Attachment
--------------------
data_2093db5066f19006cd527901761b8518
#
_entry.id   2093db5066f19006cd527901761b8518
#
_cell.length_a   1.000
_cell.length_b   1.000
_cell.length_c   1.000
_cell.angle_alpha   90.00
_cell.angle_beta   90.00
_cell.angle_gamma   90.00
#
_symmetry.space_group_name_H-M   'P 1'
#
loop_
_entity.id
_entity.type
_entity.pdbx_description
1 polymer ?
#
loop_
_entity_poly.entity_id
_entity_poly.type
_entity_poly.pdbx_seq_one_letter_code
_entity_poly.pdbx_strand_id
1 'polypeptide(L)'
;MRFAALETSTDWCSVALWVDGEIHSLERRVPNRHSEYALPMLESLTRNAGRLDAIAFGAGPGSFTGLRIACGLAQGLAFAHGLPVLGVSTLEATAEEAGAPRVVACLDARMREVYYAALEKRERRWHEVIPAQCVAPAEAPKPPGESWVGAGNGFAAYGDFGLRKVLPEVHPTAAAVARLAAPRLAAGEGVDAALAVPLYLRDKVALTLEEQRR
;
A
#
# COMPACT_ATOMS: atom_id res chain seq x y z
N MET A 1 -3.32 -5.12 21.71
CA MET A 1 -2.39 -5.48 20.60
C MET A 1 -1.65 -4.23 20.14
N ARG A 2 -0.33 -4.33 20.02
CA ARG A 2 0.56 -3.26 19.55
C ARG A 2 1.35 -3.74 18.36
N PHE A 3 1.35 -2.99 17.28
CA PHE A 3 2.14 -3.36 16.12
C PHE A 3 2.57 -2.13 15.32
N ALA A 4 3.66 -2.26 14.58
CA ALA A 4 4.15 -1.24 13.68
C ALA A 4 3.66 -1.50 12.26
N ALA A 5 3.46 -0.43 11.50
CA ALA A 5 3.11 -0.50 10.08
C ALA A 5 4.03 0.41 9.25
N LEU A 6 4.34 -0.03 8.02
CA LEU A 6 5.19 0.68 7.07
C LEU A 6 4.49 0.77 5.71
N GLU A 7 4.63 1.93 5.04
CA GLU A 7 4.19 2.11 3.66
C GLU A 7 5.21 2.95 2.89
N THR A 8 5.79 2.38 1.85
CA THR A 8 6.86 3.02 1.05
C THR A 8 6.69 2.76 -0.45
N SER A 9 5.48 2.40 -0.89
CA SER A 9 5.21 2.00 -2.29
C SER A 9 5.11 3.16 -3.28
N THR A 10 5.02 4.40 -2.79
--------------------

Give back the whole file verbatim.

data_2093db5066f19006cd527901761b8518
#
_entry.id   2093db5066f19006cd527901761b8518
#
_cell.length_a   1.000
_cell.length_b   1.000
_cell.length_c   1.000
_cell.angle_alpha   90.00
_cell.angle_beta   90.00
_cell.angle_gamma   90.00
#
_symmetry.space_group_name_H-M   'P 1'
#
loop_
_entity.id
_entity.type
_entity.pdbx_description
1 polymer ?
#
loop_
_entity_poly.entity_id
_entity_poly.type
_entity_poly.pdbx_seq_one_letter_code
_entity_poly.pdbx_strand_id
1 'polypeptide(L)'
;MRFAALETSTDWCSVALWVDGEIHSLERRVPNRHSEYALPMLESLTRNAGRLDAIAFGAGPGSFTGLRIACGLAQGLAFAHGLPVLGVSTLEATAEEAGAPRVVACLDARMREVYYAALEKRERRWHEVIPAQCVAPAEAPKPPGESWVGAGNGFAAYGDFGLRKVLPEVHPTAAAVARLAAPRLAAGEGVDAALAVPLYLRDKVALTLEEQRR
;
A
#
# COMPACT_ATOMS: atom_id res chain seq x y z
N MET A 1 -3.32 -5.12 21.71
CA MET A 1 -2.39 -5.48 20.60
C MET A 1 -1.65 -4.23 20.14
N ARG A 2 -0.33 -4.33 20.02
CA ARG A 2 0.56 -3.26 19.55
C ARG A 2 1.35 -3.74 18.36
N PHE A 3 1.35 -2.99 17.28
CA PHE A 3 2.14 -3.36 16.12
C PHE A 3 2.57 -2.13 15.32
N ALA A 4 3.66 -2.26 14.58
CA ALA A 4 4.15 -1.24 13.68
C ALA A 4 3.66 -1.50 12.26
N ALA A 5 3.46 -0.43 11.50
CA ALA A 5 3.11 -0.50 10.08
C ALA A 5 4.03 0.41 9.25
N LEU A 6 4.34 -0.03 8.02
CA LEU A 6 5.19 0.68 7.07
C LEU A 6 4.49 0.77 5.71
N GLU A 7 4.63 1.93 5.04
CA GLU A 7 4.19 2.11 3.66
C GLU A 7 5.21 2.95 2.89
N THR A 8 5.79 2.38 1.85
CA THR A 8 6.86 3.02 1.05
C THR A 8 6.69 2.76 -0.45
N SER A 9 5.48 2.40 -0.89
CA SER A 9 5.21 2.00 -2.29
C SER A 9 5.11 3.16 -3.28
N THR A 10 5.02 4.40 -2.79